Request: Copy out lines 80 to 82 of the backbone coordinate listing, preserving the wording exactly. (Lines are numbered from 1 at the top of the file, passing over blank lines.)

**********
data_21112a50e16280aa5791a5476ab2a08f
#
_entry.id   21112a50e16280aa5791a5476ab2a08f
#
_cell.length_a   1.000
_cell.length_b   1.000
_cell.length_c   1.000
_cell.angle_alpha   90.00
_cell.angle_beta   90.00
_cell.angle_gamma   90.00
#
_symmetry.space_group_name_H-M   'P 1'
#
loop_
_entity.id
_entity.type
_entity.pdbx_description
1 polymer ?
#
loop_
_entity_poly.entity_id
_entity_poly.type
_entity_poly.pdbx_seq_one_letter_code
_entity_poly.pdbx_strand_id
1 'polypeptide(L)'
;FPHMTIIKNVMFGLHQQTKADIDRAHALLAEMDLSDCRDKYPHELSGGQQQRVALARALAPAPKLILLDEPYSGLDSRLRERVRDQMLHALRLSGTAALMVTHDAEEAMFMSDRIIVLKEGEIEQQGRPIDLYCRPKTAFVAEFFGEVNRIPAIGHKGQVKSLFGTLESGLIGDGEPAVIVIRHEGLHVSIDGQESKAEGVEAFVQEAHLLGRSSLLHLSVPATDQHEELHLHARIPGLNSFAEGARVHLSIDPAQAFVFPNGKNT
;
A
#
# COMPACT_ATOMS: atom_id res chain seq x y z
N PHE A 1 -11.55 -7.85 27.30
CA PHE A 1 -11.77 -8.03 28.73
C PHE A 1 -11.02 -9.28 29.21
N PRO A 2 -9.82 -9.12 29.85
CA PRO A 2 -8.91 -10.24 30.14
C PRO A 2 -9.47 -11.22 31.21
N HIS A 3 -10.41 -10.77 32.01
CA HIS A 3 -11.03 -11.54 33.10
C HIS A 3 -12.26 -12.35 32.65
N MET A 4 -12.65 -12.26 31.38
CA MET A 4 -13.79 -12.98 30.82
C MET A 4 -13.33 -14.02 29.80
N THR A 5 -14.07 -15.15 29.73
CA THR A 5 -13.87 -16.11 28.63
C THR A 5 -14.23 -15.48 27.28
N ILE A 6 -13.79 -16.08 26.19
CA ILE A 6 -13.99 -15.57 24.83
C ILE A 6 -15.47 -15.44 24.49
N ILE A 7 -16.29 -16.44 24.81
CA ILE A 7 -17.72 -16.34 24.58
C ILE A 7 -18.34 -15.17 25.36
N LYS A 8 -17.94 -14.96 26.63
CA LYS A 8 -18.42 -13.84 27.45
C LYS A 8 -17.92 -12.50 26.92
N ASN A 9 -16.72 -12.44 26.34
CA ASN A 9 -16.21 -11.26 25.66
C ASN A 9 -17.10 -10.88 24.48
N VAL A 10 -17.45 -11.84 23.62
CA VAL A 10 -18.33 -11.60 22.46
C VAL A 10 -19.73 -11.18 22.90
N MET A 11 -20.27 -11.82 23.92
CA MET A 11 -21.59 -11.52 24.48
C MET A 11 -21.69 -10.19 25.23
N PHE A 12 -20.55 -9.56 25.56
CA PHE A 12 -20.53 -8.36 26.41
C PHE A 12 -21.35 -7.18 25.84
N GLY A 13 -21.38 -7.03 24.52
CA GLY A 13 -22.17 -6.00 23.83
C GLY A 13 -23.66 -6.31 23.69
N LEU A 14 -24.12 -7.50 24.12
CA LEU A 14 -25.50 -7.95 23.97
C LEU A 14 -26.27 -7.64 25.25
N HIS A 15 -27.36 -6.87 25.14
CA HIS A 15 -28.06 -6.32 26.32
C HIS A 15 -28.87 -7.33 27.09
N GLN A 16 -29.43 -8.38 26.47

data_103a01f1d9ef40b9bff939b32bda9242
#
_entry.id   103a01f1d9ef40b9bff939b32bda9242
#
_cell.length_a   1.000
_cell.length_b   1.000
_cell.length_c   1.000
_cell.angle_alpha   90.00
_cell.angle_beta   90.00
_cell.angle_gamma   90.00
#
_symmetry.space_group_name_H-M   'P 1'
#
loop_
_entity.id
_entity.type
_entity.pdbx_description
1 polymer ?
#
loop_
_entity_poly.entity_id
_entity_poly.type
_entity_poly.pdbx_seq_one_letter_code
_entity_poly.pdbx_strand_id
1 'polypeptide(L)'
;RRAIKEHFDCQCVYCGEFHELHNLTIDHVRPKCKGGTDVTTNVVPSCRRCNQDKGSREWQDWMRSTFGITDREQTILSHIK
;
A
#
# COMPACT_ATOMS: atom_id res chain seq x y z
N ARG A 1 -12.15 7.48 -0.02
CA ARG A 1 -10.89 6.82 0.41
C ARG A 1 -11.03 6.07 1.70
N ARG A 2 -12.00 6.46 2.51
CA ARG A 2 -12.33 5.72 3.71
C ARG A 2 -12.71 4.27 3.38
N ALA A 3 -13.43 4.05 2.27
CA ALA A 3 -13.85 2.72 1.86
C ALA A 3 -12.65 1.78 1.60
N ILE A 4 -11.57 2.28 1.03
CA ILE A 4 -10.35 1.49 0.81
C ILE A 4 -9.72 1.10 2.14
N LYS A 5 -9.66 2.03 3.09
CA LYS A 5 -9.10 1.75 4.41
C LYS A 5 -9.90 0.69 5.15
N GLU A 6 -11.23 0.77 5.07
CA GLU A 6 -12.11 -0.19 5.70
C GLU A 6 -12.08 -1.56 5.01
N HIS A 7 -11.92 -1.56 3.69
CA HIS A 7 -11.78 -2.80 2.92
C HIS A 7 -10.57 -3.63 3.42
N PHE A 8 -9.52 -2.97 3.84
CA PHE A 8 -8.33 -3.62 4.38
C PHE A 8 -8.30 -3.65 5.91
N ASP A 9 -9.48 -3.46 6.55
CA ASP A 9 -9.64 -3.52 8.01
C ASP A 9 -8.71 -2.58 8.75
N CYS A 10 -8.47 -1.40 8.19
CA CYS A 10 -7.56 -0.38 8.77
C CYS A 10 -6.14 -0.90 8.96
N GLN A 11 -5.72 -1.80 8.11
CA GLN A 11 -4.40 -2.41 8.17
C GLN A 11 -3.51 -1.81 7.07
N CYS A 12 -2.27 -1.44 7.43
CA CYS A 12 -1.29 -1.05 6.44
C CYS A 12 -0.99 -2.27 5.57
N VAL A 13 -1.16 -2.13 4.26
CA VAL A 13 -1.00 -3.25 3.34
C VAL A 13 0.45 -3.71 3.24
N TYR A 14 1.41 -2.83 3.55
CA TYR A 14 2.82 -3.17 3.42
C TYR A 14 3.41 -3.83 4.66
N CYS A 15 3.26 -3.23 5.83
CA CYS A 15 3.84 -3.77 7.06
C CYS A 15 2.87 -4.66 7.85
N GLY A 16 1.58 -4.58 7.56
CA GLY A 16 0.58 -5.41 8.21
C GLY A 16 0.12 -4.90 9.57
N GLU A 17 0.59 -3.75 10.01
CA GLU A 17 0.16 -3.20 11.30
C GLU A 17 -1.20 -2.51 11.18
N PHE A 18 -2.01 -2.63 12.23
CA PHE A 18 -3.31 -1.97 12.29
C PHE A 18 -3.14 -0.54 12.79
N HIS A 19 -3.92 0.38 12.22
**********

#
_cell.length_a   1.000
_cell.length_b   1.000